Meanwhile, most of the military regimes in Latin America had been replaced by parliamentary “democracies”, entrusted with the gruesome task of putting the national economy on the auction block under the World Bank sponsored privatization programs. In 1990, I returned to the Catholic University of Peru where I had taught after leaving Chile in the months following the 1973 military coup.

I had arrived in Lima at the height of the 1990 election campaign. The country’s economy was in crisis. The outgoing populist government of President Alan Garcia had been placed on the IMF “black list”. President Alberto Fujimori became the new president on the 28th of July 1990. And barely a few days later, “economic shock therapy” struck – this time with a vengeance. Peru had been punished for not conforming to IMF diktats: the price of fuel was hiked up by 31 times and the price of bread increased more than twelve times in a single day. The IMF – in close consultation with the US Treasury – had been operating behind the scenes. These reforms – carried out in the name of “democracy” – were far more devastating than those applied in Chile and Argentina under the fist of military rule. In the 1980s and 1990s I traveled extensively in Africa. The fieldresearch for the first edition was, in fact, initiated in Rwanda which, despite high levels of poverty, had achieved self-sufficiency in food production. From the early 1990s, Rwanda had been destroyed as a functioning national economy; its once vibrant agricultural system was destabilized. The IMF had demanded the “opening up” of the domestic market to the dumping of US and European grain surpluses. The objective was to “encourage Rwandan farmers to be more competitive”. (See Chapter 7.)

From 1992 to 1995, I undertook field research in India, Bangladesh and Vietnam and returned to Latin America to complete my study on Brazil. In all the countries I visited, including Kenya, Nigeria, Egypt, Morocco and The Philippines, I observed the same pattern of economic manipulation and political interference by the Washington-based institutions. In India, directly resulting from the IMF reforms, millions of people had been driven into starvation. In Vietnam – which constitutes among the world’s most prosperous rice producing economies – local-level famines had erupted resulting directly from the lifting of price controls and the deregulation of the grain market.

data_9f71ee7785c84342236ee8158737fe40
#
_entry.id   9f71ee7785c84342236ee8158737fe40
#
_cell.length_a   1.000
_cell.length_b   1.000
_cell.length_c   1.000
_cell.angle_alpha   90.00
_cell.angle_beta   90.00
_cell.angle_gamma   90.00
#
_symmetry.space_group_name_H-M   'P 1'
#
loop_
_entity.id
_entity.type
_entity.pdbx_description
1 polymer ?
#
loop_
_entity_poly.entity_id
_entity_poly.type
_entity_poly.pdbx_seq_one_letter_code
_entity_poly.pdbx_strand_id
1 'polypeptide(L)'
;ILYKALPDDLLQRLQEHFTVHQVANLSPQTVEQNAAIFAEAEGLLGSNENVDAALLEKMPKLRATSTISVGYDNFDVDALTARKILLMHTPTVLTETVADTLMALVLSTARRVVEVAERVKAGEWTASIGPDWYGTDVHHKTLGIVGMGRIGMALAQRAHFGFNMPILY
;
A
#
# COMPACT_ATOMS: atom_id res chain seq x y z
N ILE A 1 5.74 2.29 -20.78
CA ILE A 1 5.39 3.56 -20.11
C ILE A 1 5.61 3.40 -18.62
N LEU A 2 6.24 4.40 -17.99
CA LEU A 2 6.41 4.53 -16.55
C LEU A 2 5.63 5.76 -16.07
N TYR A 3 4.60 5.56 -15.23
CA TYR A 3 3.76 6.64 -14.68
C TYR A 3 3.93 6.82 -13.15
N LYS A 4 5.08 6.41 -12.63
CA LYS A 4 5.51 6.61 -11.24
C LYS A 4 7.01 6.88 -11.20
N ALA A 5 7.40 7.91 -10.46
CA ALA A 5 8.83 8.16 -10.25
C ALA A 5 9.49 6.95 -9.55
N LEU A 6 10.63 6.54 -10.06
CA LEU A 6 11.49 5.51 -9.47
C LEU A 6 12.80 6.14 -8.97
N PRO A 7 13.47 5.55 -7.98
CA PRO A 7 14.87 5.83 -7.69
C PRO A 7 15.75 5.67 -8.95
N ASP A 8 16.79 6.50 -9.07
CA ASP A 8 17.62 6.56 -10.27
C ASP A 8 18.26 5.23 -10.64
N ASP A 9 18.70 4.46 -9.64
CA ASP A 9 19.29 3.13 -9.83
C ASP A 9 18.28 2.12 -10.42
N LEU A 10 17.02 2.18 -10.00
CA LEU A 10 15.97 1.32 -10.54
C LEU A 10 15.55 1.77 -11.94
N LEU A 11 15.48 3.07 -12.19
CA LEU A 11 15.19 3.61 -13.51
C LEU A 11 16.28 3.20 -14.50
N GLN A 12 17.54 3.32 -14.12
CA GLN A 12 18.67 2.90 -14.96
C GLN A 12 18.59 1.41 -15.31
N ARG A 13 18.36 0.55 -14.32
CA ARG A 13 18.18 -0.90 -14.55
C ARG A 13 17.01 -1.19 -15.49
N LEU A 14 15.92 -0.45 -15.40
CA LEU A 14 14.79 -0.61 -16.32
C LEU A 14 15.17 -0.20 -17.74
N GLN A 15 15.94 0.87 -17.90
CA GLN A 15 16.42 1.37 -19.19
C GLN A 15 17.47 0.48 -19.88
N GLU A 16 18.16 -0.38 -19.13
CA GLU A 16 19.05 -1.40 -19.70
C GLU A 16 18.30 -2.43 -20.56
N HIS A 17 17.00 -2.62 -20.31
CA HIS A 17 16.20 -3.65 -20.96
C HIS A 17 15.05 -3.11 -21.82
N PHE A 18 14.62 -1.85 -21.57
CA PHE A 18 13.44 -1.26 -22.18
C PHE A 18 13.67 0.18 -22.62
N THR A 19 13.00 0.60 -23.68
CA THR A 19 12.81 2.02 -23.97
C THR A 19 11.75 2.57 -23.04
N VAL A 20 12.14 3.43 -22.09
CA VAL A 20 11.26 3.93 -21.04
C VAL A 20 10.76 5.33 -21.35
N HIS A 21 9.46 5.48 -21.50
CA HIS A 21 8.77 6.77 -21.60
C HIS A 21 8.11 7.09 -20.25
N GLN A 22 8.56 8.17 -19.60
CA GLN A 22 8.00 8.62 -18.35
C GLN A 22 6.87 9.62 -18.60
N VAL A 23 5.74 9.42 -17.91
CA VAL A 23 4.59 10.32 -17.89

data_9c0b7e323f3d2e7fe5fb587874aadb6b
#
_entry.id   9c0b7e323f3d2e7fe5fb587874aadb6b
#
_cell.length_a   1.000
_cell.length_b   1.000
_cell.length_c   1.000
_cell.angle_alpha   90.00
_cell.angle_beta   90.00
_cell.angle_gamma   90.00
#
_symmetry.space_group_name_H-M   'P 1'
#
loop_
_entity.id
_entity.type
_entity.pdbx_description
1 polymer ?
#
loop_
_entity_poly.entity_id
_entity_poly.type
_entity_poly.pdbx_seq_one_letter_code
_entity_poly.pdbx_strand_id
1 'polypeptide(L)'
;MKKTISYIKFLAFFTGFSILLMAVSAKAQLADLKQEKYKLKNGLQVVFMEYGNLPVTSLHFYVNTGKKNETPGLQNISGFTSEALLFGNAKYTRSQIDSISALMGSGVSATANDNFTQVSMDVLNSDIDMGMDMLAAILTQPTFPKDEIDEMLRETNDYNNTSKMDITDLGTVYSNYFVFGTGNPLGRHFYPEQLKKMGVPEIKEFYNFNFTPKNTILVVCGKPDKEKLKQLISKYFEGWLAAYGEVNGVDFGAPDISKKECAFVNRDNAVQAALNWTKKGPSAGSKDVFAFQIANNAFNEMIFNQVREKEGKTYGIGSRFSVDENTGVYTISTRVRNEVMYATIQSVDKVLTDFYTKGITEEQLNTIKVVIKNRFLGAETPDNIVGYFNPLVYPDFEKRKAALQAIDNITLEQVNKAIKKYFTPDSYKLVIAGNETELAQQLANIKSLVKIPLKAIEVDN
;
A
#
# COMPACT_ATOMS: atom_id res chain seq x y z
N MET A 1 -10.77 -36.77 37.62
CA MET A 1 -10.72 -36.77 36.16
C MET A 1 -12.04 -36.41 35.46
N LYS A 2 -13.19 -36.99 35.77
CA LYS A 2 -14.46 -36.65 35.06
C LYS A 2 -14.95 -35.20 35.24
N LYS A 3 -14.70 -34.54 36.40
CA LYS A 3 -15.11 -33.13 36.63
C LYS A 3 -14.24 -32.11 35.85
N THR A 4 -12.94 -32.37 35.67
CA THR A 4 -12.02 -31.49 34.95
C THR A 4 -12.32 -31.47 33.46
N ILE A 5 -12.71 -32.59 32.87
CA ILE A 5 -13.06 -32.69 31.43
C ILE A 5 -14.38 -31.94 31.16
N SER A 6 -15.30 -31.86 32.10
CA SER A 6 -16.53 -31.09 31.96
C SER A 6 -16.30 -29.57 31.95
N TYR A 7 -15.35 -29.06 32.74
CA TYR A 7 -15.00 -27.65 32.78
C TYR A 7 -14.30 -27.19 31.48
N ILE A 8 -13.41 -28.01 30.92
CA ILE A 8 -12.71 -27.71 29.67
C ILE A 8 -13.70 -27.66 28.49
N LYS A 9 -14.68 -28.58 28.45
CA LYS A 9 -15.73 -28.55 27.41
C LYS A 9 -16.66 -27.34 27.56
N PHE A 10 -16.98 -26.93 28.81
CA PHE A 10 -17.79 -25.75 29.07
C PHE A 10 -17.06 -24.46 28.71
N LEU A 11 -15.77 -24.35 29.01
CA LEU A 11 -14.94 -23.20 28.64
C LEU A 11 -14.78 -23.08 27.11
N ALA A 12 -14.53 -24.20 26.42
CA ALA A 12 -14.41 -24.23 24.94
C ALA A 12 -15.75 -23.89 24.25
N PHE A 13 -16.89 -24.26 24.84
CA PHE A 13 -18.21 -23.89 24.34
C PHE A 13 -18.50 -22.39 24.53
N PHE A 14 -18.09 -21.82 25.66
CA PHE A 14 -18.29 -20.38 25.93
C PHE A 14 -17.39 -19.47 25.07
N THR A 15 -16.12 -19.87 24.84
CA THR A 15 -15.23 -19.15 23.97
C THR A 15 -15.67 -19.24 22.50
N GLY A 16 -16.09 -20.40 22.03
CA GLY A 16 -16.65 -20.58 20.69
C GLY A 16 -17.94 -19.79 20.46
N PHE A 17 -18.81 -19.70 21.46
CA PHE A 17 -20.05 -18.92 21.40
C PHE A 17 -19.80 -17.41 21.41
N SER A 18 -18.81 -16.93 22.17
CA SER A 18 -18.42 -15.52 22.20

Coinciding with the end of the Cold War, at the height of the economic crisis, I traveled to several cities and rural areas in Russia. The IMFsponsored reforms had entered a new phase – extending their deadly grip to the countries of the former Eastern bloc. Starting in 1992, vast areas of the former Soviet Union, from the Baltic states to Eastern Siberia, were pushed into abysmal poverty.

Work on the first edition was completed in early 1996, with the inclusion of a detailed study on the economic disintegration of Yugoslavia. (See Chapter 17.) Devised by World Bank economists, a “bankruptcy program” had been set in motion. In 1989-90, some 1100 industrial firms were wiped out and more than 614,000 industrial workers were laid off. And that was only the beginning of a much deeper economic fracturing of the Yugoslav Federation.

Since the publication of the first edition in 1997, the World has changed dramatically; the “globalization of poverty” has extended its grip to all major regions of the World including Western Europe and North America.

A New World Order has been installed destroying national sovereignty and the rights of citizens. Under the new rules of the World Trade Organization (WTO) established in 1995, “entrenched rights” were granted to the world’s largest banks and multinational conglomerates. Public debts have spiraled, state institutions have collapsed, and the accumulation of private wealth has progressed relentlessly.

The US-led wars on Afghanistan (2001) and Iraq (2003), mark an important turning point in this evolving New World Order. As the second edition goes to print, American and British forces have invaded Iraq, destroying its public infrastructure and killing thousands of civilians. After 13 years of economic sanctions, the war on Iraq plunged an entire population into poverty.

War and globalization go hand in hand. Supported by America’s war machine, a new deadly phase of corporate-led globalization has unfolded. In the largest display of military might since the Second World War, the United States has embarked upon a military adventure, which threatens the future of humanity.

The decision to invade Iraq had nothing to do with “Saddam’s weapons of mass destruction” or his alleged links to Al Qaeda. Iraq possesses 11 percent of the World’s oil reserves, i.e. more than five times those of the US. The broader Middle East-Central Asian region (extending from the tip of the Arabian peninsula to the Caspian sea basin) encompasses approximately 70% of the World’s reserves of oil and natural gas.